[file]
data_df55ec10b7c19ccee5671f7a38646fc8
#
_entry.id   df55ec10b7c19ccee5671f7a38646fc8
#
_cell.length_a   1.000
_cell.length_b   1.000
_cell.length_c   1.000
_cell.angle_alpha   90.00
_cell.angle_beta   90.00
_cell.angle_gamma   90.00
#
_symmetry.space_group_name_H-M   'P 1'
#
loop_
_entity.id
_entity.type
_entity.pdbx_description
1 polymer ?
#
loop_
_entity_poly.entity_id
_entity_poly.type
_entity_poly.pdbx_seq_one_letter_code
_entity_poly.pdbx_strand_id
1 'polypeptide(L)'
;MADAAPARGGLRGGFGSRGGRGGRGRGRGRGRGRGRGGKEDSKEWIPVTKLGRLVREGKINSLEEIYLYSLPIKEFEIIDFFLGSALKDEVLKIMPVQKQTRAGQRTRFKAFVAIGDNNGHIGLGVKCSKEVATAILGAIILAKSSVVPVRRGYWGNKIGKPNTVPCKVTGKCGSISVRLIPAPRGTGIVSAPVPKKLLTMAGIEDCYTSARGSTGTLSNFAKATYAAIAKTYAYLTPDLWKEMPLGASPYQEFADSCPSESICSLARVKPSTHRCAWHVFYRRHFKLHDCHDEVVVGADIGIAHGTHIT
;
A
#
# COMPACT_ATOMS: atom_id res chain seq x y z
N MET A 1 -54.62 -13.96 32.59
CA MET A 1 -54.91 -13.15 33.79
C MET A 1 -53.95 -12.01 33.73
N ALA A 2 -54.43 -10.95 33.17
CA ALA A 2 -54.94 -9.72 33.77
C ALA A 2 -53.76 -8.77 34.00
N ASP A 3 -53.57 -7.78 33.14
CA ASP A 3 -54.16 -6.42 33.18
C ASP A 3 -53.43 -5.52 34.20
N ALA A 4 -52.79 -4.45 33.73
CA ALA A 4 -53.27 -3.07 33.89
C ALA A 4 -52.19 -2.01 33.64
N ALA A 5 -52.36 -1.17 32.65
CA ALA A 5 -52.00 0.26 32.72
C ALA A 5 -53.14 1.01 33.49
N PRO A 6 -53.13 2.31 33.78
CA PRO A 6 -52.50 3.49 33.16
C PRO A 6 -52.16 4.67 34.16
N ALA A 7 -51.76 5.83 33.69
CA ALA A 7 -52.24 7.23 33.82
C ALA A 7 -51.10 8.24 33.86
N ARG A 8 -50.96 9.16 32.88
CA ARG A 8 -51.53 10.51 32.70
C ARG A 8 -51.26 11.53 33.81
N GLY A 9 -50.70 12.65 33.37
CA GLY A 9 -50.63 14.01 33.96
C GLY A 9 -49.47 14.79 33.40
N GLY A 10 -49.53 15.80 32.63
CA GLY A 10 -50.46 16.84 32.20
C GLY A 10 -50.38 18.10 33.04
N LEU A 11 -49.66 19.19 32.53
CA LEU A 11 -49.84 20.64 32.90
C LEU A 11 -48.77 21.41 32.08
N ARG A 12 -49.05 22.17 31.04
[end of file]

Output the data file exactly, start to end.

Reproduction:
data_df55ec10b7c19ccee5671f7a38646fc8
#
_entry.id   df55ec10b7c19ccee5671f7a38646fc8
#
_cell.length_a   1.000
_cell.length_b   1.000
_cell.length_c   1.000
_cell.angle_alpha   90.00
_cell.angle_beta   90.00
_cell.angle_gamma   90.00
#
_symmetry.space_group_name_H-M   'P 1'
#
loop_
_entity.id
_entity.type
_entity.pdbx_description
1 polymer ?
#
loop_
_entity_poly.entity_id
_entity_poly.type
_entity_poly.pdbx_seq_one_letter_code
_entity_poly.pdbx_strand_id
1 'polypeptide(L)'
;MADAAPARGGLRGGFGSRGGRGGRGRGRGRGRGRGRGGKEDSKEWIPVTKLGRLVREGKINSLEEIYLYSLPIKEFEIIDFFLGSALKDEVLKIMPVQKQTRAGQRTRFKAFVAIGDNNGHIGLGVKCSKEVATAILGAIILAKSSVVPVRRGYWGNKIGKPNTVPCKVTGKCGSISVRLIPAPRGTGIVSAPVPKKLLTMAGIEDCYTSARGSTGTLSNFAKATYAAIAKTYAYLTPDLWKEMPLGASPYQEFADSCPSESICSLARVKPSTHRCAWHVFYRRHFKLHDCHDEVVVGADIGIAHGTHIT
;
A
#
# COMPACT_ATOMS: atom_id res chain seq x y z
N MET A 1 -54.62 -13.96 32.59
CA MET A 1 -54.91 -13.15 33.79
C MET A 1 -53.95 -12.01 33.73
N ALA A 2 -54.43 -10.95 33.17
CA ALA A 2 -54.94 -9.72 33.77
C ALA A 2 -53.76 -8.77 34.00
N ASP A 3 -53.57 -7.78 33.14
CA ASP A 3 -54.16 -6.42 33.18
C ASP A 3 -53.43 -5.52 34.20
N ALA A 4 -52.79 -4.45 33.73
CA ALA A 4 -53.27 -3.07 33.89
C ALA A 4 -52.19 -2.01 33.64
N ALA A 5 -52.36 -1.17 32.65
CA ALA A 5 -52.00 0.26 32.72
C ALA A 5 -53.14 1.01 33.49
N PRO A 6 -53.13 2.31 33.78
CA PRO A 6 -52.50 3.49 33.16
C PRO A 6 -52.16 4.67 34.16
N ALA A 7 -51.76 5.83 33.69
CA ALA A 7 -52.24 7.23 33.82
C ALA A 7 -51.10 8.24 33.86
N ARG A 8 -50.96 9.16 32.88
CA ARG A 8 -51.53 10.51 32.70
C ARG A 8 -51.26 11.53 33.81
N GLY A 9 -50.70 12.65 33.37
CA GLY A 9 -50.63 14.01 33.96
C GLY A 9 -49.47 14.79 33.40
N GLY A 10 -49.53 15.80 32.63
CA GLY A 10 -50.46 16.84 32.20
C GLY A 10 -50.38 18.10 33.04
N LEU A 11 -49.66 19.19 32.53
CA LEU A 11 -49.84 20.64 32.90
C LEU A 11 -48.77 21.41 32.08
N ARG A 12 -49.05 22.17 31.04